Disclaimer: this blog is rather long. We have a lot to think about this week. I will try to keep them shorter in the days ahead. But, I can’t really promise that. 🙂
The last two days of class this week have been quite thought-provoking. I’m actually quite exhausted because there is so much information that we’ve taken in this week that I just want to take time to process. We were asked to go to South Carolina this weekend, but I think we’re going to stay here. We need the rest. It’s been great, but again- so much to think about.
Yesterday, we discussed an issue that’s big on our hearts: multi-cultural teams. We are going to be the only Americans on an all-Peruvian team. That’s not a bad thing; in fact, that’s probably one of the most exciting things we’ll be doing. As we talked about in our Equipping module, different cultures bring to light different aspects about God and in worshiping, praying, and studying together with our new team, I’m sure we’ll learn more about God than we ever thought we would. However, it’s a different culture. So, what does a “team” look like in Lima, Peru? How do “team meetings” function? What will our role be in the “team”? How do we discern our part in the “team”, from speaking, offering input, making decisions, and carrying out responsabilities?
In good ol’ CIT fashion….none of these questions were answered. More questions were offered and we were given lots more to consider and think about. Actually, not answering questions is probably the best thing CIT could do for us. We are forced to work things out on our own with the Lord. What better way to solve problems?
The one thing we did do was like a case study. We were divided into four teams and given four different explanations of four different cultures. We first, as a team, had to come up with what our culture looks like and acts like. Then, we were given a scenario. We were going to be divided up so one member from each team would make up a new team (meaning, four new teams with one rep. from each team comprising the new teams…I hope that makes sense). The scenario was that there was a mission board who was wanting to see how multi-cultural teams work together, so they were having a week-long missions conference in Romania and everyone had to work together to plan this conference. Each original team was given a part of the conference to plan, and then we had to come together in the new teams and work through the entire conference and come to a consensus on what the conference would look like.
The culture I was a part of was one where it’s very communal: no decisions are made independently, everyone is family, everyone is close-knit, relationships are more important than tasks…in a nutshell. This is very prevalent in Papua New Guinea and it will be similar in Latin America. Our task was to plan the Fellowship parts of the week. We had to act like our culture during this team meeting, which meant we cared more about talking to the people than getting the work done, we want lots of time for fellowship and less time for meetings and policies, and we’re concerned with how everyone is feeling – no strife! Basically, the over-all consensus from our original team was that we got trampled, disregarded, and ignored during the larger team meeting sessions.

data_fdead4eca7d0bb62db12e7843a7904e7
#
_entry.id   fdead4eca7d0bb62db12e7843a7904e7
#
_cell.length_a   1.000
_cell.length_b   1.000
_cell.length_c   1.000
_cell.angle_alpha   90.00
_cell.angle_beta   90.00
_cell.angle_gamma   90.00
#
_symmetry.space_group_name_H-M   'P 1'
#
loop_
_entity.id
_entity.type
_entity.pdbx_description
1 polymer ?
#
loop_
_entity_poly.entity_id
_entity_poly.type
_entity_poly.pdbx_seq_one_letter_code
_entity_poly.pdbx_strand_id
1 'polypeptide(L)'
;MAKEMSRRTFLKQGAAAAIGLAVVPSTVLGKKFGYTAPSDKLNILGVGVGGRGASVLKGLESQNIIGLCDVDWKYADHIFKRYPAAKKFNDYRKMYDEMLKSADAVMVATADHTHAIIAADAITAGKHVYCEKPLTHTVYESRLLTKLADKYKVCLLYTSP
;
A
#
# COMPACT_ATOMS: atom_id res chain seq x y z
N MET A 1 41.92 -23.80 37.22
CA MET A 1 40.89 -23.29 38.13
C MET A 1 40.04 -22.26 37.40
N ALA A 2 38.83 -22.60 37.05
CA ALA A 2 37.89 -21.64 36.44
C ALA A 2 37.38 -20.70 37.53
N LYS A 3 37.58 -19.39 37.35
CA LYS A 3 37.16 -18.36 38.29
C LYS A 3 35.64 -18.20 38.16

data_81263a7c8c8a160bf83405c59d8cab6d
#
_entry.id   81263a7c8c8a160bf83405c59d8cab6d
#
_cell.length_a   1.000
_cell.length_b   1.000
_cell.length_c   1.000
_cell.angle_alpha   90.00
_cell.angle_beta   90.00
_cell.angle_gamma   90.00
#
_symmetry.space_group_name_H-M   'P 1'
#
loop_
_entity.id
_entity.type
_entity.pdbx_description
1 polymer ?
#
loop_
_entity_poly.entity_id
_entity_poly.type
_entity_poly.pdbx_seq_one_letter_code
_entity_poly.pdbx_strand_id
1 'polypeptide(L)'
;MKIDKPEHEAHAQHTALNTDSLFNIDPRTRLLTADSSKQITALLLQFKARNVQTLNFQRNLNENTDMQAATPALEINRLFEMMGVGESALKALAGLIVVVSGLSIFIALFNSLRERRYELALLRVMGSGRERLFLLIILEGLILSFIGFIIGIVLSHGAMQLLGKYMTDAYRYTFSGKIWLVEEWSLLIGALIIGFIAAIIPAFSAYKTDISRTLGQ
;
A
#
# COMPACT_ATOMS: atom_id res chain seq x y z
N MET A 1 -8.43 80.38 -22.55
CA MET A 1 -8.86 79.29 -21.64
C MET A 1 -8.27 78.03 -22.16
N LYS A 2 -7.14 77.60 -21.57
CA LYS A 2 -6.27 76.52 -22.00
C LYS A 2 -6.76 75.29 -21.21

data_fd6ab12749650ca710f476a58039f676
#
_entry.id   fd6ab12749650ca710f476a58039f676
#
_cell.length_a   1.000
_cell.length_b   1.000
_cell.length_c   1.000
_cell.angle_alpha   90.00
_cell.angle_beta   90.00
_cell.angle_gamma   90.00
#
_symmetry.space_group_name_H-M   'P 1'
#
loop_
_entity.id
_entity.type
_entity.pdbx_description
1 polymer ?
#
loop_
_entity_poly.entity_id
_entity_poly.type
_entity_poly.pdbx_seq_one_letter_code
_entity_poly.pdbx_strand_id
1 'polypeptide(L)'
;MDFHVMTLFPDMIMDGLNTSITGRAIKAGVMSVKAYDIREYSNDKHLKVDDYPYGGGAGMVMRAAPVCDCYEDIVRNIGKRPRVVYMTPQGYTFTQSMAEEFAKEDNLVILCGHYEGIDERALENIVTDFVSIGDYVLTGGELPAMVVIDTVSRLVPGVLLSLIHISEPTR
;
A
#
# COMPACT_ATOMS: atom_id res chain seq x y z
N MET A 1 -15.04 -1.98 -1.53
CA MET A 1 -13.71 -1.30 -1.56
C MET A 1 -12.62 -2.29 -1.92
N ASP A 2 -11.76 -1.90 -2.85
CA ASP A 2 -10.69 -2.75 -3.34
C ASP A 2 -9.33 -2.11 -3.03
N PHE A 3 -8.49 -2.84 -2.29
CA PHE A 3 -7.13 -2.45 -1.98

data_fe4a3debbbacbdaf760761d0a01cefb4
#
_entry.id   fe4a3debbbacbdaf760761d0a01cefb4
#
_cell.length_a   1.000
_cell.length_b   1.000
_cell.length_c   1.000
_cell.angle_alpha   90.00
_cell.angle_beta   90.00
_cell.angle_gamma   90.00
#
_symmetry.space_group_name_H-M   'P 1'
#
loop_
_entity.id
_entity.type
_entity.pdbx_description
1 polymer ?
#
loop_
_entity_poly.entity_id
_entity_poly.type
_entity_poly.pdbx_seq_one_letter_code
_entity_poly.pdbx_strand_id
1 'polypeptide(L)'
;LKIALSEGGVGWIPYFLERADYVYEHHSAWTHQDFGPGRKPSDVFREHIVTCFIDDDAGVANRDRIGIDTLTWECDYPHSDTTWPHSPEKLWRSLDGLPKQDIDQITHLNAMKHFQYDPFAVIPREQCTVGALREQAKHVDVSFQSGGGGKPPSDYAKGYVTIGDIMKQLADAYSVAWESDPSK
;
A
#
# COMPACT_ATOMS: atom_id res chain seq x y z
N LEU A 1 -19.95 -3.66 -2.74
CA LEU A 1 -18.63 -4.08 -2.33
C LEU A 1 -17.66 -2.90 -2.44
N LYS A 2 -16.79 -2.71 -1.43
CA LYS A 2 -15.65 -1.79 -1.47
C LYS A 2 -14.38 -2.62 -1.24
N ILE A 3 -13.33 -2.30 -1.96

I could go on with how the other teams acted, but that would take too much time. I’m sure half of you are asleep by now anyway! The point of this exercise was to give us an idea of what a multi-cultural team looks like and to put us in the shoes of someone from a different culture, to feel some of what they’re feeling during meetings and understand more of where they’re coming from. It was EXTREMELY affective. I will never look at multi-cultural teams the same ever again.
Today, we moved on to Leadership. Brian said that he was a little frustrated because they talked today about, basically, perfect leadership and the odds are, hardly any of us will be leaders and we’re positive our leaders will not be perfect. So, how do you handle that and what do you do? We’re not sure; hopefully, that will be covered in the future.
The one thing I will say is that today gave me a new appreciation for my father. I’ve always known he’s an affective leader; I never knew how much that’s really true until today. Last Sunday, the church we attended with our friends had a pastor who seemed to be “above” everybody else. He preached down to everybody and told us all how to live our lives – never once putting himself on the same level. It was always “you do this; you do that” – never “let’s do this together; we’re in the same boat.” He seemed unapproachable. I have never gotten that feeling from my father. My father leads by example. He goes through struggles with people in his congregation. He’s never been too proud to say, “I’ve been there; God brought me through that, too.” We talked about bearing people’s pain and how a true leader can bear the pain of many. I take that to mean – they can empathize with people in their pain, even go through some of it with them, but they are able to leave that pain at the feet of Jesus. I see that in my father. His prayer life is phenomenal. I have no doubt that he listens to people and takes their pain on himself…but there comes a very real point where he casts it on the feet of Jesus and lets Him handle it. He is an empty vessel that is used by the Lord to meet people where they’re at and love them like Jesus does.
I don’t mean to preach about my dad; I just felt like today’s class on leadership just explained to me how my dad has been in his leadership roles. I’m so proud of him. I don’t feel called to leadership, but if God ever prepares me for it and puts me in that position, at least I have a great example to follow (besides Christ Jesus Himself!).